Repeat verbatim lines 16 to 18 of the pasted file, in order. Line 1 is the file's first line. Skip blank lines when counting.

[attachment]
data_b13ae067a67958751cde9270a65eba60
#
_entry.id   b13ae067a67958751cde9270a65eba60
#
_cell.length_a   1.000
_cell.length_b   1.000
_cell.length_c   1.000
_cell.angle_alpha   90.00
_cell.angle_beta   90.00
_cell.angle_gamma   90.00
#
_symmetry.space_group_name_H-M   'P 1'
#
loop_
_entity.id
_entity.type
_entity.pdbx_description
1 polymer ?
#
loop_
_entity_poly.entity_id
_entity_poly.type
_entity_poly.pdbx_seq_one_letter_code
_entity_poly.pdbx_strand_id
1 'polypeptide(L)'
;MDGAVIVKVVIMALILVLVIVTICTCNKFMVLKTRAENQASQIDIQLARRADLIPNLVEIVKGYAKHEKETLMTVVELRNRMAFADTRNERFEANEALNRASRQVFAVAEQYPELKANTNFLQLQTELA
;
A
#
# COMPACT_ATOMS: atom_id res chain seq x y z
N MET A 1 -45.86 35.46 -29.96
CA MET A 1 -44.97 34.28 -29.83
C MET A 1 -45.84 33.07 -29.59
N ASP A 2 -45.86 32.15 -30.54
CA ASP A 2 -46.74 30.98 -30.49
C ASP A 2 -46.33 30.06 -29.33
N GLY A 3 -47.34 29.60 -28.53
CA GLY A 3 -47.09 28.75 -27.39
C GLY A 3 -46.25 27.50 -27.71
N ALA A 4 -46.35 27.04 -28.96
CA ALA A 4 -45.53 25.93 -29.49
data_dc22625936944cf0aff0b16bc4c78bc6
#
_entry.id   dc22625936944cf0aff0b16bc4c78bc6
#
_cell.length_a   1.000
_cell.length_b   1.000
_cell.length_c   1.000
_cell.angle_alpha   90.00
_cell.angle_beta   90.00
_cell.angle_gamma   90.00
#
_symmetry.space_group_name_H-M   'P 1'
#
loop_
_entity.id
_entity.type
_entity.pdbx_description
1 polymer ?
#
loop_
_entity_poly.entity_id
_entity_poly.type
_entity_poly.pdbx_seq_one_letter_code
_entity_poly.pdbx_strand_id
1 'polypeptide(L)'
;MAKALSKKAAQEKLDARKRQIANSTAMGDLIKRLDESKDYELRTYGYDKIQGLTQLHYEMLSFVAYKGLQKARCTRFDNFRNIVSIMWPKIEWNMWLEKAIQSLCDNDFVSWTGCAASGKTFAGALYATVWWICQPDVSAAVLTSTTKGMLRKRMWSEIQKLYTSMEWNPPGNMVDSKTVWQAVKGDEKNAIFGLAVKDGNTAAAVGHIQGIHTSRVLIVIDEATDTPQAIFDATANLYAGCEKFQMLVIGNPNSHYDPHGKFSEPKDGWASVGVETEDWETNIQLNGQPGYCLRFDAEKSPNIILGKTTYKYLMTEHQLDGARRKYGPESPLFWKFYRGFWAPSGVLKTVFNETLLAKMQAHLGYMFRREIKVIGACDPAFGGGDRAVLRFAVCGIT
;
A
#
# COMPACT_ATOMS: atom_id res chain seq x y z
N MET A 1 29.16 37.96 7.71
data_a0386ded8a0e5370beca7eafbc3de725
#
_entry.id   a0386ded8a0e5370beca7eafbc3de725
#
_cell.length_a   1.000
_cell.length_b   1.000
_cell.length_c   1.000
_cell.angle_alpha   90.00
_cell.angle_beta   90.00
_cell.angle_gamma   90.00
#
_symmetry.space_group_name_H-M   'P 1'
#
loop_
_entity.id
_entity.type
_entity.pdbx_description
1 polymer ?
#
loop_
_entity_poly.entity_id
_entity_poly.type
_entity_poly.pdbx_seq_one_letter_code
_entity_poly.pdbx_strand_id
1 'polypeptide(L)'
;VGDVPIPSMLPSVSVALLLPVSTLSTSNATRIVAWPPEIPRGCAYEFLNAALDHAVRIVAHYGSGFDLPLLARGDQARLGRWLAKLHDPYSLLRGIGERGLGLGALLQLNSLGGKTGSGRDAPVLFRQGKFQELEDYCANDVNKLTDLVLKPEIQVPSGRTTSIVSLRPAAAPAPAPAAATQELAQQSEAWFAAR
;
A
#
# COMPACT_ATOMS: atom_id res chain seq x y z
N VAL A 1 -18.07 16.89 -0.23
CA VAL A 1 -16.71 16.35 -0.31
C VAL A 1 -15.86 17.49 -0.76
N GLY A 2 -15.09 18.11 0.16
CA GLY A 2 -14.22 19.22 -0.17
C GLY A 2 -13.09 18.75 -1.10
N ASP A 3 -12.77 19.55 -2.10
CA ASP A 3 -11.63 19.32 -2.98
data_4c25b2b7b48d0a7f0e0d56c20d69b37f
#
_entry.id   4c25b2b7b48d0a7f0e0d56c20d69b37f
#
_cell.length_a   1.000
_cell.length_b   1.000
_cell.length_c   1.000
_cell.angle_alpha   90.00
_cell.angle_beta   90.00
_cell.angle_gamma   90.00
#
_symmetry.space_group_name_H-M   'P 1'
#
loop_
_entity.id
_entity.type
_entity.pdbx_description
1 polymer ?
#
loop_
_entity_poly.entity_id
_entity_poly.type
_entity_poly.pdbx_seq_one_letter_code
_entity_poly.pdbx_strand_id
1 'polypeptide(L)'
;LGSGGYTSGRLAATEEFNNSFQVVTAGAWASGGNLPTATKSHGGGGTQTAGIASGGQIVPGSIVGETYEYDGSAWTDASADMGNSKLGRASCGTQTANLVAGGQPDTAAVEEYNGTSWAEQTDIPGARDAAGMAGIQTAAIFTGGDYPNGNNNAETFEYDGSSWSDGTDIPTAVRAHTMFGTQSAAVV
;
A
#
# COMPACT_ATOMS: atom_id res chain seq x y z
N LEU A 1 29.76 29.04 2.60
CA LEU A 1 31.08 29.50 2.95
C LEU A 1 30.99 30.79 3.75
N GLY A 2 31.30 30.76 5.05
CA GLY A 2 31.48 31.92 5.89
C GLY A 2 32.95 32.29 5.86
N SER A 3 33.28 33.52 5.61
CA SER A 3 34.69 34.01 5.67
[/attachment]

_entity.type
_entity.pdbx_description
1 polymer ?